You are probably reading this and thinking, ‘How did she stay with it? How could she have not made mistakes or broken her routine along the way?’ Of course I made mistakes! I am human after all. I would sleep in, eat that pizza and even whine or cry my way out of doing something because I was frustrated and tired. The point of discipline however, was that it made me more aware of what I was doing and if I slipped up I would have to make up for it, plain and simple.

    But it took me practice to gain the right mindset in order to persevere with my goals. What I mean by that is, the natural response your mind will often have when you choose to follow those creature comforts instead of following your set out plan is to condemn yourself. That negativity then expands into feelings of doubt and your mind starts thinking, ‘What are you doing? If you screw up here how will you get to where you need to go? Give up now, there is no use…’ and so on. I become frustrated when I hear this being expressed from people that I care about because I know this mindset can be a hard one to shake, especially if you repeat it enough that you have convinced yourself that this negativity is true.

    You will regret more however by not seeing what you are truly capable of. You will start seeing results once you start changing and adapting yourself to achieve goals, otherwise if you were to quit and never look back you will never know what could have been.

    I recently looked up the definition of resilience: ‘the power or ability to return to the original form, position, etc., after being bent, compressed, or stretched…’ Now isn’t that a great description of what change can do to us? It will place us outside of our comfort zone and put us in uncomfortable situations to the point where we sometimes think we can’t take it. But you will find more often than not that you can take it (with ups and downs along the way!), and you will know that you have grown once you have seen what you are capable of. I know I have.

    When have you experienced resilience in times of change? What methods did you follow to discipline yourself and to persevere to get ahead?


  9. When was the last time you did a ‘spring clean’ of your career?

    June 4, 2013 by Jenna

    Whether you are happy in your current role or currently looking for something new, it is always important to keep your job search and career development skills up-to-date.

    Not only that but cleaning out some of the distractions and bad habits that may be weighing you down instead of helping you move forward can only be a good thing, right?

    Refresh

    Have you reviewed your resume lately?

    We tend to only look at our resume when we need to look for work. But whether you are looking for work or not, your resume is your most important personal brand document. And we all know how time consuming writing a resume from scratch is.

    So pull out your resume for a spring clean:

    Update Information – Are your most recent achievements added? Is your employment history up-to-date? Have you identified who you references will be?
    Formatting – Is your resume easy to read? Is it set out in a way where the employer or recruiter can identify your key skills without having to do an investigative search? Does it look clean and neat? Is the language formal and professional? Would it grab your attention if you were an employer?

    Another thing to keep in mind, in the age of technology – is your online presence. What does Google say about you? What does your LinkedIn profile say about you? Is it time for an update to list your most recent skills and experience? What other social media sites do you currently have a presence – do they represent the image you would like to portray?

    Update

    Do you know what level of skills you have? Do you know what skills you need to take the next step in your career?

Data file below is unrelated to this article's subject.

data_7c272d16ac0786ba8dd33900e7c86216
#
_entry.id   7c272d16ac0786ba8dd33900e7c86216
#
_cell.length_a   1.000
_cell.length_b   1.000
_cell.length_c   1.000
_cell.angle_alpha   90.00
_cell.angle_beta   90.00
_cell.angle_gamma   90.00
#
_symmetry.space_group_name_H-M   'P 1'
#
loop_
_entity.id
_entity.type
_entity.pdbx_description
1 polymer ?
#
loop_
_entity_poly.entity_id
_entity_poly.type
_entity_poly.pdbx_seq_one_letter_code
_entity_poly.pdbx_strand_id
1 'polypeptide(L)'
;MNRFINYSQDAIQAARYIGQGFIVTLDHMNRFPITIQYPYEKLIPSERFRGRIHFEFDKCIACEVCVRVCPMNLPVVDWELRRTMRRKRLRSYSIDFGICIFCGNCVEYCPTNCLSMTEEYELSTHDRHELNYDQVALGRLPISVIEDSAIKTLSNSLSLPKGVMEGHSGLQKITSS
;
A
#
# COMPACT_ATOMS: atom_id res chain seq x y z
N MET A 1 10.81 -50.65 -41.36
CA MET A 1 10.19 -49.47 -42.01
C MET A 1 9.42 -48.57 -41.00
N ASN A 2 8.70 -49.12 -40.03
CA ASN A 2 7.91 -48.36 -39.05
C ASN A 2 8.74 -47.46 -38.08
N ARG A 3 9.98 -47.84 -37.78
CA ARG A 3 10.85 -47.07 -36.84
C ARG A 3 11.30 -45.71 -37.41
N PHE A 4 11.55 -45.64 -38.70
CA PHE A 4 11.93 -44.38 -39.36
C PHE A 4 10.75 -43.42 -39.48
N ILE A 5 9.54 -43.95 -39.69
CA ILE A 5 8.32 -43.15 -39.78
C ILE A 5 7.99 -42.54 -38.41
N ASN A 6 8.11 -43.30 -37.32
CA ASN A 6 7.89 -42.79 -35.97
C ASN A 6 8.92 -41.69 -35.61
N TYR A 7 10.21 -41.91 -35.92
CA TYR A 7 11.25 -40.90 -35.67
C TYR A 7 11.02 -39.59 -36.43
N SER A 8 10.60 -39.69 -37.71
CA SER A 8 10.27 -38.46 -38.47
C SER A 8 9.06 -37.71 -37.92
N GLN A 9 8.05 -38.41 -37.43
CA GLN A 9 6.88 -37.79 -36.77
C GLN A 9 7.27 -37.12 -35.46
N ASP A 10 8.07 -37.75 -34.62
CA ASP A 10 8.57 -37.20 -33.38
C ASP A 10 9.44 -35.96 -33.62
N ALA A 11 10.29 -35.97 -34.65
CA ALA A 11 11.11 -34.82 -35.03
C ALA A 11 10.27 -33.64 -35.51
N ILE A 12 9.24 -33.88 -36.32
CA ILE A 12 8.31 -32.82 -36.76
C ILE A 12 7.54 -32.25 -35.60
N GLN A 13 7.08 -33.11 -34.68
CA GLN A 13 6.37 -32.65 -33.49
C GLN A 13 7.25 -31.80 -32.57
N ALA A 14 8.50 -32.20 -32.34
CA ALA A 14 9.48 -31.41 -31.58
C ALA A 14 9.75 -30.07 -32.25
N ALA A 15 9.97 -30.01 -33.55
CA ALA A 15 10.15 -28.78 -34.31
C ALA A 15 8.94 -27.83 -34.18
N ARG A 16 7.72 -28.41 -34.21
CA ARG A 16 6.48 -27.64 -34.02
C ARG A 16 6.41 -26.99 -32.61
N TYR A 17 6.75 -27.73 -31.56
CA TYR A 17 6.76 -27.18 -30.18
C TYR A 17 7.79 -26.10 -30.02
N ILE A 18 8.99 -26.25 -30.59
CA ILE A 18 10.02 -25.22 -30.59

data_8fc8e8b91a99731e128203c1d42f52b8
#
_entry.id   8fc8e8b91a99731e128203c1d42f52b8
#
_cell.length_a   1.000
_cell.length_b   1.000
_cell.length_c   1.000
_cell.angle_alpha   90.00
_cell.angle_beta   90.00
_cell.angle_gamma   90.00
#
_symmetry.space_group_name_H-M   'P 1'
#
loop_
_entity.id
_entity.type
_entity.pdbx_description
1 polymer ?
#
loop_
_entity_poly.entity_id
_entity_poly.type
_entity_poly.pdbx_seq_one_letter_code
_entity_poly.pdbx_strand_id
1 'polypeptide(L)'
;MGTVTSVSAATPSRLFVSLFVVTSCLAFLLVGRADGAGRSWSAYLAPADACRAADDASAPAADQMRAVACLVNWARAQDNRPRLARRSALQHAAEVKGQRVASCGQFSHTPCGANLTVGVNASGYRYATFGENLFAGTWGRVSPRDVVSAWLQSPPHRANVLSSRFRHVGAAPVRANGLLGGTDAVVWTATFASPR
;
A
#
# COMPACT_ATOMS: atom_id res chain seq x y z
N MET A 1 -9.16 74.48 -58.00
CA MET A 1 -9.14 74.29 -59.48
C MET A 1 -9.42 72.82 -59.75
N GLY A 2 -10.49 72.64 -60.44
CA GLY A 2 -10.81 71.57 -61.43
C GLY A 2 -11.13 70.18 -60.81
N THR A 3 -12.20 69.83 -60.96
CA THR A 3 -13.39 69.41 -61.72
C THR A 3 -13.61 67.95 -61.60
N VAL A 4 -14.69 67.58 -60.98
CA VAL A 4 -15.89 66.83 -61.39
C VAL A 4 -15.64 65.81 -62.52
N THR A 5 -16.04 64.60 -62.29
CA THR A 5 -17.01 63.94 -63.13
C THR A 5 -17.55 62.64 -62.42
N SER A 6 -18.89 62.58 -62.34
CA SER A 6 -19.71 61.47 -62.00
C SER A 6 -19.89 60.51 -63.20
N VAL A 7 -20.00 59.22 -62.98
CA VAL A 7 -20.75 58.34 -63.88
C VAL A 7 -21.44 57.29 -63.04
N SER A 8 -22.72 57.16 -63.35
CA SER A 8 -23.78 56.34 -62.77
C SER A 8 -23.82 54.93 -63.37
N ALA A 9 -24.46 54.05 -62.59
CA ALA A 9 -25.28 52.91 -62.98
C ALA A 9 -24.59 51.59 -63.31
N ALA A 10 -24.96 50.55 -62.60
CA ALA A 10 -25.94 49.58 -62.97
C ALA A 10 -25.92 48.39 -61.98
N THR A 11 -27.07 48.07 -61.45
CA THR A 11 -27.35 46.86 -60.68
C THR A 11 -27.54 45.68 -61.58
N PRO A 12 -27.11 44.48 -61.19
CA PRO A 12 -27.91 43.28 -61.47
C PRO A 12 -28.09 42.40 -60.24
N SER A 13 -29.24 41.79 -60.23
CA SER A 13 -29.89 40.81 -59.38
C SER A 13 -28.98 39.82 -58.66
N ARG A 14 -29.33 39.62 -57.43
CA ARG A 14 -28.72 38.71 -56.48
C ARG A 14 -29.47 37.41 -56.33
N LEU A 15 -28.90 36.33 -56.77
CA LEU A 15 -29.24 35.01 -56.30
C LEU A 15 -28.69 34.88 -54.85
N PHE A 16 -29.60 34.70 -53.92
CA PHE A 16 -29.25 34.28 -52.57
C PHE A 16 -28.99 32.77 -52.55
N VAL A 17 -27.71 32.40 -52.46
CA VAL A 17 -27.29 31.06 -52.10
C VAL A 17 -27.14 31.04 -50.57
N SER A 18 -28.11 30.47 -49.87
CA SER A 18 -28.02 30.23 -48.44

If you are not sure what level your computer skills are at, there are plenty of opportunities to assess your skills through online skills testing. For jobseekers you can keep a copy of the results to share with future employers.

    There is no time like the present to invest or consider additional training to update your skills. Perhaps your current employer offers training programs that you can sign-up for? If not, consider what training you need and ask at your next performance discussion with your manager.

    Set Goals

    What are your personal goals? Do they tie in with your career goals? What matters most for you?

    I’m most successful when I have a healthy body and mind. But I tend to find that my body and mind are more often in conflict rather than cooperating together!

    To get myself back on track, I set physical goals to reach the state of health and fitness I want. For me, being more active allows me to be more positive in my approach to life. Not to mention, knowing that I’m capable of achieving these physical goals helps build my confidence to push myself forward to achieve my career goals as well.

    Now I’m not saying go out and spend a lot of money to join a gym, sometimes simple things like going for a daily walk, having a yoga stretch in a park or going to a class with a friend, can really boost your overall well-being. And let’s be honest, when you are not healthy you tend to feel sluggish and demotivated. I know how difficult it is when I get caught in this rut, but once I push myself outside of my comfort zone, I definitely feel more motivated to achieve even more.

    Remove Obstacles

    Are there factors in your life that are making you stressed or holding you back from making the best decisions regarding your career?

    Too often we get busy just being busy. But are there tasks that are taking too much time that are stopping you from investing in what is important? Are there things that you could delegate, share or remove entirely to allow you the time you need to invest in what you really want to achieve?  The body cannot function without the mind, and if you are losing too much sleep because you have too much on your mind or have too many commitments on your plate this will not benefit you in the long run. In fact, if you are tired and unfocused it could potentially harm your decisions. So get rid of those negative factors that are holding you back, and if you can’t get rid of some factors try and find a way to find balance. Most likely you will know someone who has been in a similar situation and their advice could really help guide you.